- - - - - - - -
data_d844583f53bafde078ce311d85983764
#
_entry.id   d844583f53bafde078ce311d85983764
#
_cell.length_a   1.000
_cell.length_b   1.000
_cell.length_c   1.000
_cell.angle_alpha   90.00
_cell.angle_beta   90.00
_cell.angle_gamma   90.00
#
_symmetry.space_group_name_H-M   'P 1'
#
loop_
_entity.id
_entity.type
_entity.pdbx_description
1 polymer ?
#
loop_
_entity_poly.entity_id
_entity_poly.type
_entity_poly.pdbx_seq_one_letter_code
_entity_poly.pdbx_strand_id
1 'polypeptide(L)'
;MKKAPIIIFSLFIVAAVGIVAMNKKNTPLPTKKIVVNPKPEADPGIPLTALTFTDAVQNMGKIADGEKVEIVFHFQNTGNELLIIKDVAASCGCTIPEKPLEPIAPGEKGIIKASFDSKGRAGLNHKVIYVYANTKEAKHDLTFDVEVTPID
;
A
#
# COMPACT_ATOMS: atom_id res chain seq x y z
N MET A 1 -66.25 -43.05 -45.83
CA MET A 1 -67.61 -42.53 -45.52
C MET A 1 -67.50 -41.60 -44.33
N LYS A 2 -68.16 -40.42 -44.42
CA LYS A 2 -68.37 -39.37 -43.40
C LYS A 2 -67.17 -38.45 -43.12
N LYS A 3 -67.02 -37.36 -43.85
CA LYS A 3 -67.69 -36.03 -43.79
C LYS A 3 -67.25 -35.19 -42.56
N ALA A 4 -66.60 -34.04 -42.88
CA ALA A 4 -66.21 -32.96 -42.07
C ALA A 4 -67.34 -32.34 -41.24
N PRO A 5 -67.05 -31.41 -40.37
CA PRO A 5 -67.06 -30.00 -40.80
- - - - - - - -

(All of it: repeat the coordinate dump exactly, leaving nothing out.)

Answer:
data_d844583f53bafde078ce311d85983764
#
_entry.id   d844583f53bafde078ce311d85983764
#
_cell.length_a   1.000
_cell.length_b   1.000
_cell.length_c   1.000
_cell.angle_alpha   90.00
_cell.angle_beta   90.00
_cell.angle_gamma   90.00
#
_symmetry.space_group_name_H-M   'P 1'
#
loop_
_entity.id
_entity.type
_entity.pdbx_description
1 polymer ?
#
loop_
_entity_poly.entity_id
_entity_poly.type
_entity_poly.pdbx_seq_one_letter_code
_entity_poly.pdbx_strand_id
1 'polypeptide(L)'
;MKKAPIIIFSLFIVAAVGIVAMNKKNTPLPTKKIVVNPKPEADPGIPLTALTFTDAVQNMGKIADGEKVEIVFHFQNTGNELLIIKDVAASCGCTIPEKPLEPIAPGEKGIIKASFDSKGRAGLNHKVIYVYANTKEAKHDLTFDVEVTPID
;
A
#
# COMPACT_ATOMS: atom_id res chain seq x y z
N MET A 1 -66.25 -43.05 -45.83
CA MET A 1 -67.61 -42.53 -45.52
C MET A 1 -67.50 -41.60 -44.33
N LYS A 2 -68.16 -40.42 -44.42
CA LYS A 2 -68.37 -39.37 -43.40
C LYS A 2 -67.17 -38.45 -43.12
N LYS A 3 -67.02 -37.36 -43.85
CA LYS A 3 -67.69 -36.03 -43.79
C LYS A 3 -67.25 -35.19 -42.56
N ALA A 4 -66.60 -34.04 -42.88
CA ALA A 4 -66.21 -32.96 -42.07
C ALA A 4 -67.34 -32.34 -41.24
N PRO A 5 -67.05 -31.41 -40.37
CA PRO A 5 -67.06 -30.00 -40.80